Jonna Jensen

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May 052015
Jonna Jensen

Jonna Jensen’s Tree of Life

Trees, in all their magical glory, are powerful symbols of physical and spiritual nourishment, transformation, sustenance, spiritual growth, fertility and union. In Norse mythology, the Yggdrasil tree or tree of life is often seen as noble.

Growing up on a farm in the Norse lands of the Netherlands, artist Jonna Jensen spent her childhood exploring the nearby woods, where she would discover a strong affinity with trees under their protective gaze. “I’ve always been very much drawn to nature. I spend a lot of time there, and everything I see, I absorb,” she says. “Some of these things inspire me, mostly trees. I feel a strong connection to them and the forest, sometimes it even feels like I am a part of it all.”

Jonna JensenTrees have always played a significant role in Jensen’s work. Whether the trees she paints are with or without blossoms, the Jonna Jensenbranches and trunk, always the centerpiece of her paintings, are emblematic of strength and power. Fluid lines and bursts of color in acrylic, sometimes bold and sometimes faint, chart the trees through seasons or environmental concern. Winter Soul depicts a towering tree with a full head of red blossoms. While Tree of Life shows a trunk that twists and turns into an infinite loop of branches as it basks in the sun. Then there are the beautiful, ornate wands that Jensen has created from tree branches, and incorporating other earthly elements such as gemstones in her magical offerings.

_85-3“I would describe my art as a spiritual representation of nature, or better yet, a representation of the spirituality that is nature,” Jensen explains. “I feel a deep need to express what I see and what I feel, to capture it before it fades, and to share it. These things are given to me visually, that makes me want to use the brush.

“When I paint, I feel like time stands still, like I am living in the moment, and I am one with what I paint. I then do not get tired, nothing can distract me, I feel complete, there are no worries, there is only me.”

Jensen’s spiritual path started early. The need to paint and draw came intuitively to someone born into a family where creativity was applauded. Jonna Jensen“Most of my family members seemed to have a desire to express themselves in a creative manner, and I was no different,” she says. “As far as I can tell, what was different about me was the way I viewed the world. Some spiritual sight seemed to offer me a different perspective. As a young girl I felt the desire to draw, to paint, to give expression to my dreams, fantasies and visions.”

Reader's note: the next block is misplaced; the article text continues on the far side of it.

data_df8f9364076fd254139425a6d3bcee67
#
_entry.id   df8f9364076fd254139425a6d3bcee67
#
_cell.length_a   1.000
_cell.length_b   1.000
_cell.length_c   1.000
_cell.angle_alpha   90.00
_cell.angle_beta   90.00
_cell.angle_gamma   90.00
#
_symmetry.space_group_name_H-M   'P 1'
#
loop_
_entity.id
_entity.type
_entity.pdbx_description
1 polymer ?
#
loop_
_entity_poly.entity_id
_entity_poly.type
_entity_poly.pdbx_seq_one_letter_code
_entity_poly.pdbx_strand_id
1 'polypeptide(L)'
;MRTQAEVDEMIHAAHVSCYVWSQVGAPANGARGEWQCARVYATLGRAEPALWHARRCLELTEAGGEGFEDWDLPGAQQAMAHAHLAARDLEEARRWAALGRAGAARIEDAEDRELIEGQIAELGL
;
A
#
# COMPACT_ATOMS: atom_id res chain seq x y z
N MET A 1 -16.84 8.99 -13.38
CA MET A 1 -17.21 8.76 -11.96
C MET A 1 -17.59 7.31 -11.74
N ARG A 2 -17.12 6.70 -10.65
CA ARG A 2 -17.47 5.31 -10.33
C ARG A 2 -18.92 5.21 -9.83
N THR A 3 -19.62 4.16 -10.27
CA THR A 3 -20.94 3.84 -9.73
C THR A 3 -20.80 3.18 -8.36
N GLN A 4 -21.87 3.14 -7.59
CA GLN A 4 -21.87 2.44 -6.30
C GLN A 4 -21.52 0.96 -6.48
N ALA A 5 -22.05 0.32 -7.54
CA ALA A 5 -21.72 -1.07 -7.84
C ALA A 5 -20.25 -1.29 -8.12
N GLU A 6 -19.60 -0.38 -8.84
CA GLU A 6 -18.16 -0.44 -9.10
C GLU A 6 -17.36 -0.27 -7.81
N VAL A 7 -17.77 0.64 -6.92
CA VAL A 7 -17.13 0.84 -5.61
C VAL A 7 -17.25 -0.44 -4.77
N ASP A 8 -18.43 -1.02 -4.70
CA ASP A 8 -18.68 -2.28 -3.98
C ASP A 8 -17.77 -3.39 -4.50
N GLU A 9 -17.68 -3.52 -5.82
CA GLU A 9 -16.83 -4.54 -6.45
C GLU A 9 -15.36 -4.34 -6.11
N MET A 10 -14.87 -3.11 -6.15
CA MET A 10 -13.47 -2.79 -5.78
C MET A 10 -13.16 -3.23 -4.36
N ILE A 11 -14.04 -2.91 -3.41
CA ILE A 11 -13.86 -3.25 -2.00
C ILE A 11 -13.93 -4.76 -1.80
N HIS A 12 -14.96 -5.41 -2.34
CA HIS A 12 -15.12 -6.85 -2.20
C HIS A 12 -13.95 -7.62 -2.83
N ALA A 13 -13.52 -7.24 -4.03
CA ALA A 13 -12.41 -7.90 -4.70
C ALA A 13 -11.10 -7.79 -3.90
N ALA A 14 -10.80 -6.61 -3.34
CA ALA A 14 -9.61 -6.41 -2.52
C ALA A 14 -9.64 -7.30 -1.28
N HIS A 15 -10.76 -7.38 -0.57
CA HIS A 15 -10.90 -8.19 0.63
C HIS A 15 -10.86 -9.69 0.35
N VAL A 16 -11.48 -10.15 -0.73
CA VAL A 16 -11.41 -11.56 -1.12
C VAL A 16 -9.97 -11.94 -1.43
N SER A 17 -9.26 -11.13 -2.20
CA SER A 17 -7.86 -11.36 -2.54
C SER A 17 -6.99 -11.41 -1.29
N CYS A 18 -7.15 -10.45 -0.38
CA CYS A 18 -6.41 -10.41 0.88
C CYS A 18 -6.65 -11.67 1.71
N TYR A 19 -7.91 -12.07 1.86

Jonna Jensen tells an illustrative story of what is going on in the elemental environment around her. Although she was not _85-4“consciously aware” in her youth that she was pursuing art in this manner, she says: “I’ve always had a deep fascination for nature. I believe the urge was there from the very beginning. I started drawing (often nature-related) at a very young age.”

Jonna JensenThrough the eyes of her soul, Jonna Jensen has developed what appears to be a photographic memory of what it is she desires to draw or paint. “I am also inspired by my dreams and visions, which are very vivid, and frequent,” Jensen says. “Somehow I’ve often been able to hold on to these images clearly and long enough to translate them into my paintings. Those times I was able to do that, were the times the inspiration sprang from my inner being.”

Jensen recalls wanting to go to art academy as a young woman, but as with many artists like her born with a gift, art school is rarely the path they need nor should pursue. “More than anything in the world I wanted to attend the art academy, but me being a woman I had little prospective future, my parents told me,” she says. “So my art is purely, and simply, me.”

Today Jonna Jensen mostly uses acrylics, but in the past she used to work with oils. Soapstone have become a particular interest of the artist, whereby she recently created a sculpture depicting a circle of people in a protective embrace, made using the material. She is also looking at gaining access to materials so she can work with wood next. Sometimes, Jenna explains, she can get through several canvases in a week, each with a different tale to tell.

“One time I actually made four paintings in a week, one of a robin, for my sister. An abstract painting for my son, since he liked one I made for myself in the past. I made two others as well, ” she describes. “All of them, except for the robin, came to me in visions. These visions come to me at night, which is often the case.”

A selection of Jonna Jensen’s artwork is available to buy from:

Huria Choudhari is a journalist, creative warrior, intuitive counselor and life coach. She writes about music, fashion and lifestyle for Life & Soul Magazine: Having carved her journalism career in news and current affairs, Huria is a truth seeker. Applying that very same ethic, she also offers creative coaching and intuitive counselling services to help others discover their own truth. Get in touch with Huria at or

Apr 172015
Kiaroa Eco-Luxury Resort

Kiaroa Eco-Luxury Resort Part 2 in our around the world in 80 Eco Spas Feature

Kiaroa Eco-Luxury Resort

Brazil’s northeastern state of Bahia is increasingly becoming a popular tourist destination for its beautiful beaches rivaling that of the well-trodden sandy shores of Rio de Janeiro. But if you are in search of an off-the-radar eco-friendly resort and spa, Kiaroa Eco-Luxury Resort may fit the bill.

Kiaroa Eco-Luxury ResortA six-hour drive from the Bahia capital of Salvador and a far cry from the busy beaches of the north, Kiaroa Eco-Luxury Resort sits in front of an unspoilt beach on the Marau Peninsula, a narrow strip of land between the Atlantic Ocean and Camamu Bay.